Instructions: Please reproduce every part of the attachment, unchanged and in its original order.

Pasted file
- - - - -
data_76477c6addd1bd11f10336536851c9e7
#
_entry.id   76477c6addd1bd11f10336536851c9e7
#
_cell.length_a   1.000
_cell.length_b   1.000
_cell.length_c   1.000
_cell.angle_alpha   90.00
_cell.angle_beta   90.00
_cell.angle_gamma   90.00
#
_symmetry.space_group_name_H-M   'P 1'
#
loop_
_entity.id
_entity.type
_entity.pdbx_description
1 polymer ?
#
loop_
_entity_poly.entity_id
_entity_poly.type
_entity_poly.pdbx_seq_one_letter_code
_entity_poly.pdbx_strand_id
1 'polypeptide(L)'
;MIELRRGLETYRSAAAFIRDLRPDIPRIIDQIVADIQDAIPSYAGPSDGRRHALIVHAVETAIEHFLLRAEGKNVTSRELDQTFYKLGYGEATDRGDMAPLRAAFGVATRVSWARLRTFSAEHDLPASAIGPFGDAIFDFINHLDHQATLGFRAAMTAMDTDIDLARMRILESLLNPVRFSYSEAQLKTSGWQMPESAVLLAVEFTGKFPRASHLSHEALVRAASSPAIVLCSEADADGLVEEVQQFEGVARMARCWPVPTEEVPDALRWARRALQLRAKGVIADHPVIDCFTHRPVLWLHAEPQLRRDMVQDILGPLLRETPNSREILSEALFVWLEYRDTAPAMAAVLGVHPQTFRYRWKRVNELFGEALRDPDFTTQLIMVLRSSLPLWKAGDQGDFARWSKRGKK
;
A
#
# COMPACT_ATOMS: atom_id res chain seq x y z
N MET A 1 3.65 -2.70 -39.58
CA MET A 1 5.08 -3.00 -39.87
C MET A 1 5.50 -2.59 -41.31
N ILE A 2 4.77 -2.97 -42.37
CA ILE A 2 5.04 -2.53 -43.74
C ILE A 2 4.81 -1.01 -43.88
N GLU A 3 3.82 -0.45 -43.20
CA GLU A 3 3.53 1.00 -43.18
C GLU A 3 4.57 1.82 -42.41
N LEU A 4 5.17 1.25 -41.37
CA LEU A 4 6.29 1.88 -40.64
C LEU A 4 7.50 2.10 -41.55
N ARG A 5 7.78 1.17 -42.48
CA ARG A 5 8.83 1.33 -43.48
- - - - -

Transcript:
data_76477c6addd1bd11f10336536851c9e7
#
_entry.id   76477c6addd1bd11f10336536851c9e7
#
_cell.length_a   1.000
_cell.length_b   1.000
_cell.length_c   1.000
_cell.angle_alpha   90.00
_cell.angle_beta   90.00
_cell.angle_gamma   90.00
#
_symmetry.space_group_name_H-M   'P 1'
#
loop_
_entity.id
_entity.type
_entity.pdbx_description
1 polymer ?
#
loop_
_entity_poly.entity_id
_entity_poly.type
_entity_poly.pdbx_seq_one_letter_code
_entity_poly.pdbx_strand_id
1 'polypeptide(L)'
;MIELRRGLETYRSAAAFIRDLRPDIPRIIDQIVADIQDAIPSYAGPSDGRRHALIVHAVETAIEHFLLRAEGKNVTSRELDQTFYKLGYGEATDRGDMAPLRAAFGVATRVSWARLRTFSAEHDLPASAIGPFGDAIFDFINHLDHQATLGFRAAMTAMDTDIDLARMRILESLLNPVRFSYSEAQLKTSGWQMPESAVLLAVEFTGKFPRASHLSHEALVRAASSPAIVLCSEADADGLVEEVQQFEGVARMARCWPVPTEEVPDALRWARRALQLRAKGVIADHPVIDCFTHRPVLWLHAEPQLRRDMVQDILGPLLRETPNSREILSEALFVWLEYRDTAPAMAAVLGVHPQTFRYRWKRVNELFGEALRDPDFTTQLIMVLRSSLPLWKAGDQGDFARWSKRGKK
;
A
#
# COMPACT_ATOMS: atom_id res chain seq x y z
N MET A 1 3.65 -2.70 -39.58
CA MET A 1 5.08 -3.00 -39.87
C MET A 1 5.50 -2.59 -41.31
N ILE A 2 4.77 -2.97 -42.37
CA ILE A 2 5.04 -2.53 -43.74
C ILE A 2 4.81 -1.01 -43.88
N GLU A 3 3.82 -0.45 -43.20
CA GLU A 3 3.53 1.00 -43.18
C GLU A 3 4.57 1.82 -42.41
N LEU A 4 5.17 1.25 -41.37
CA LEU A 4 6.29 1.88 -40.64
C LEU A 4 7.50 2.10 -41.55
N ARG A 5 7.78 1.17 -42.48
CA ARG A 5 8.83 1.33 -43.48